The second edition of the widespread exhibition of subway interactive art was held in Rome, from the 10th to the 12th of December 2021: 1 meter under the metro showed seven interactive art works in five stations of Metro C, or Subway C.
Curated by Arianna Forte and organized by Fusolab 2.0, the project was carried out in collaboration with Flyer, ATAC and SIAE, and was supported by Roma Culture through the Public Call Contemporaneamente Roma 2020-2021-2022, of the Department of Cultural Activities.
The subway, one of the most significant non-places of the contemporary, where the hybrid nature, organic and inorganic, of bodies, identities and technological devices travels on the same arrow of time. By hacking its rigid and predetermined routes, artists of 1 meter under the metro have literally broken up the functional and control characteristics of the technological languages present in the stations, transforming the ephemeral passage of travelers into relational languages, into imaginaries of innovation.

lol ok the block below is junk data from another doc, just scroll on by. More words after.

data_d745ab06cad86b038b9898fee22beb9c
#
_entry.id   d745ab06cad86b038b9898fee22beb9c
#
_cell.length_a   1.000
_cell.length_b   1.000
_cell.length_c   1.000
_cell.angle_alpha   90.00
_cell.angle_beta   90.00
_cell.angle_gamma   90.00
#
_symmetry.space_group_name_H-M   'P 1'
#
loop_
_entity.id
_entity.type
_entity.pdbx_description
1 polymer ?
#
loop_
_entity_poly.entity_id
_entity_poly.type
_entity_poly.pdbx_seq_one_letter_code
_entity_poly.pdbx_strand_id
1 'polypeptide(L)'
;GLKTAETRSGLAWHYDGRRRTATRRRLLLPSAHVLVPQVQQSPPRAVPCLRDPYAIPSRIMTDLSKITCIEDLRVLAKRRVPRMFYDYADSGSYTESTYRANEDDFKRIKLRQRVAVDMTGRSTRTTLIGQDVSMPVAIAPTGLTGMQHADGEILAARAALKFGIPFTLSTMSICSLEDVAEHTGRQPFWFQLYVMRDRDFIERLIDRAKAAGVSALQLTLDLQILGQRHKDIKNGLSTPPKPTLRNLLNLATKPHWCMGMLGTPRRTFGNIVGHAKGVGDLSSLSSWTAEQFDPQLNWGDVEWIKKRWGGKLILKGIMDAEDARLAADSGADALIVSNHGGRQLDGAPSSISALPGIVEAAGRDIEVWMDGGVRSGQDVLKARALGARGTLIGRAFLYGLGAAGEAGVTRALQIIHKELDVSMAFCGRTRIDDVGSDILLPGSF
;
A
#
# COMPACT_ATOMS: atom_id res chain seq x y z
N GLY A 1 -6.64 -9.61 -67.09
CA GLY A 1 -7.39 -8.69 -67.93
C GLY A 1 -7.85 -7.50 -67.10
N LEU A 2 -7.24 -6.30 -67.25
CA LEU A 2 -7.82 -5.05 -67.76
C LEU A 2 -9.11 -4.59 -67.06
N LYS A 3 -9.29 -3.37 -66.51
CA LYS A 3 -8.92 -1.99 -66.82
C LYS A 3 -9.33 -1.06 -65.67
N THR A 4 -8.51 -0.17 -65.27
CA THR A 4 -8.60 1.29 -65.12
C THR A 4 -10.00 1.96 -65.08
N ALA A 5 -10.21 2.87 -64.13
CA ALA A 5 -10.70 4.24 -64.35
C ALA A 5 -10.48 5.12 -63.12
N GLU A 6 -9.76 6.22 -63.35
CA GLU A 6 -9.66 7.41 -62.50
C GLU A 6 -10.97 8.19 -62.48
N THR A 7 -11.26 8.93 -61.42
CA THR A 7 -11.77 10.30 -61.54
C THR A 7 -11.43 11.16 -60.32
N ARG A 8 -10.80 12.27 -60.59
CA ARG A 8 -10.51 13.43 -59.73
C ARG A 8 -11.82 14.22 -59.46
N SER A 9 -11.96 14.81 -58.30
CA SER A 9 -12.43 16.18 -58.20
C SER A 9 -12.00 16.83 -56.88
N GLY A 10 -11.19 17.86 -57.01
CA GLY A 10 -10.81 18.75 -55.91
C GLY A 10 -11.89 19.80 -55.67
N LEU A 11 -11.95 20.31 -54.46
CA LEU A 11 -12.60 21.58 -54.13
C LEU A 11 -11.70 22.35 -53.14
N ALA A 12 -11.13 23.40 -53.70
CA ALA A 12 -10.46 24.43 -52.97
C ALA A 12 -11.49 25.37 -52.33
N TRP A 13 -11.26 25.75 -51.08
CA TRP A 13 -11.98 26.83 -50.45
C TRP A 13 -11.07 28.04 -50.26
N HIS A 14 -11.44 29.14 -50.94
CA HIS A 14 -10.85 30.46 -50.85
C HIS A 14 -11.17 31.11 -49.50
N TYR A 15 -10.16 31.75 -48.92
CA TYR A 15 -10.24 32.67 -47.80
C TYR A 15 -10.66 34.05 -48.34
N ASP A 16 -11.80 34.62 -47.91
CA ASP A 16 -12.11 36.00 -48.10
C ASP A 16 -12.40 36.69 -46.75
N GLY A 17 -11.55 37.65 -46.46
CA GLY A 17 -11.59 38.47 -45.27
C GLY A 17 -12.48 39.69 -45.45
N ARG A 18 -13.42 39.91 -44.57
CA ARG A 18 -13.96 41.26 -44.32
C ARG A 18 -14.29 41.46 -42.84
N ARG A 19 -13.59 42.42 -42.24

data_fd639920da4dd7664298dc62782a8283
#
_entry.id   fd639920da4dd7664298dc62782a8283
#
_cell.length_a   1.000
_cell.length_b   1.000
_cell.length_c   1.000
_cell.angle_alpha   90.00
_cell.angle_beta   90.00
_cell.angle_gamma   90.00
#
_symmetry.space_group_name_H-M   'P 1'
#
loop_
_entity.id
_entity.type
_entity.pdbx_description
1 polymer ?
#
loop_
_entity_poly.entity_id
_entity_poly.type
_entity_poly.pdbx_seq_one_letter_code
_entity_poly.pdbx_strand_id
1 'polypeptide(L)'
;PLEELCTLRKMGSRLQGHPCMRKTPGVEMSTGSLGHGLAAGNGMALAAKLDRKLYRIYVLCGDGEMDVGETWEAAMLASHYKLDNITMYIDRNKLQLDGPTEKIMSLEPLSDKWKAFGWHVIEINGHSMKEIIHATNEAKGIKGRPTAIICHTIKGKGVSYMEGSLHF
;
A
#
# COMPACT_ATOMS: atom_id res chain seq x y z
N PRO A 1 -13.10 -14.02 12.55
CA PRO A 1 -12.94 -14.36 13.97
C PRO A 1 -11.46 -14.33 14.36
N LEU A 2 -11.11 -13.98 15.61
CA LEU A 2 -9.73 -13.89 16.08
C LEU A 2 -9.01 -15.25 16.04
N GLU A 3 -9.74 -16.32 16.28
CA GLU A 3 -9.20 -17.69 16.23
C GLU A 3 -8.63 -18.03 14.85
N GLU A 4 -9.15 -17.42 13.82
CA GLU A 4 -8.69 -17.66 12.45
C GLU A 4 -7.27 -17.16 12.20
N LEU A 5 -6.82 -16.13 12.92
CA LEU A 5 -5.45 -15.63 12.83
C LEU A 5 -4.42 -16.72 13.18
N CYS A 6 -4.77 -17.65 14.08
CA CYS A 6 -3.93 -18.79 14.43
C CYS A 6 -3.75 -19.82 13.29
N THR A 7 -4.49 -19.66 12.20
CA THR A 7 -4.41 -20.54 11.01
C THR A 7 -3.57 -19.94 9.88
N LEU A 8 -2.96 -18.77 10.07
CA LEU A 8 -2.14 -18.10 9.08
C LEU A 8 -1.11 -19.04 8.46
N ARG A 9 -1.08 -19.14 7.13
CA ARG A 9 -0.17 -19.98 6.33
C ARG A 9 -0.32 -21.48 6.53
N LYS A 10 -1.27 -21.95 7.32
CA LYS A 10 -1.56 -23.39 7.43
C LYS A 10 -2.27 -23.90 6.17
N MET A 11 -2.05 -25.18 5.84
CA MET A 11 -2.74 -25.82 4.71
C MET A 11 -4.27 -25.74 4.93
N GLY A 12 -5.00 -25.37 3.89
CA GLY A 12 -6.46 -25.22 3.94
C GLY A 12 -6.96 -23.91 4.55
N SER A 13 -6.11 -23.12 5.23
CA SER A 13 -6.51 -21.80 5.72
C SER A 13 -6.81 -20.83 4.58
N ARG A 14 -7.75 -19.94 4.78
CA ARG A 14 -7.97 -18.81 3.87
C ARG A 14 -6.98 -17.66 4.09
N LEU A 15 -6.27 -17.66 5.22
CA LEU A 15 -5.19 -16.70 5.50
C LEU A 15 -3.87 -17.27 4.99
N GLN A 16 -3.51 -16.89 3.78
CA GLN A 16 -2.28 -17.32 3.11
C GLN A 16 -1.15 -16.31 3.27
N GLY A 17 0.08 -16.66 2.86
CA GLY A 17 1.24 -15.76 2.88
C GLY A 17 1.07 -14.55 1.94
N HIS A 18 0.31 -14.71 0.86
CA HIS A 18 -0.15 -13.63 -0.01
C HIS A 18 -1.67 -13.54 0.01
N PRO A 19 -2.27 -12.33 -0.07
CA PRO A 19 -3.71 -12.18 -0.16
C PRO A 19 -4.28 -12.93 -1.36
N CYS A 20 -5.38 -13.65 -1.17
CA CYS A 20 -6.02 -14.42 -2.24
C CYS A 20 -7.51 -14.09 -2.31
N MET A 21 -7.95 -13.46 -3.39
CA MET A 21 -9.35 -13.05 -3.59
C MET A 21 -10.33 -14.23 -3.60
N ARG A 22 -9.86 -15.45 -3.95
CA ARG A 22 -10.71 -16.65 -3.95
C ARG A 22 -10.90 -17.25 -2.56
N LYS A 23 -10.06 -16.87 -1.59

Thus, at the San Giovanni subway stop, the travel ticket is not useful just to start the itinerary. By inserting it in Do ut das – Stories vending machine, it gives back a print containing a selection taken from the poems of the Poeti der Trullo. The installation was curated by Tamara Ceddi, a collective born in Fusolab 2.0, that works around the reinterpretation of the public spaces through the research and experimentation between technological and analog tools, between computer and social networks.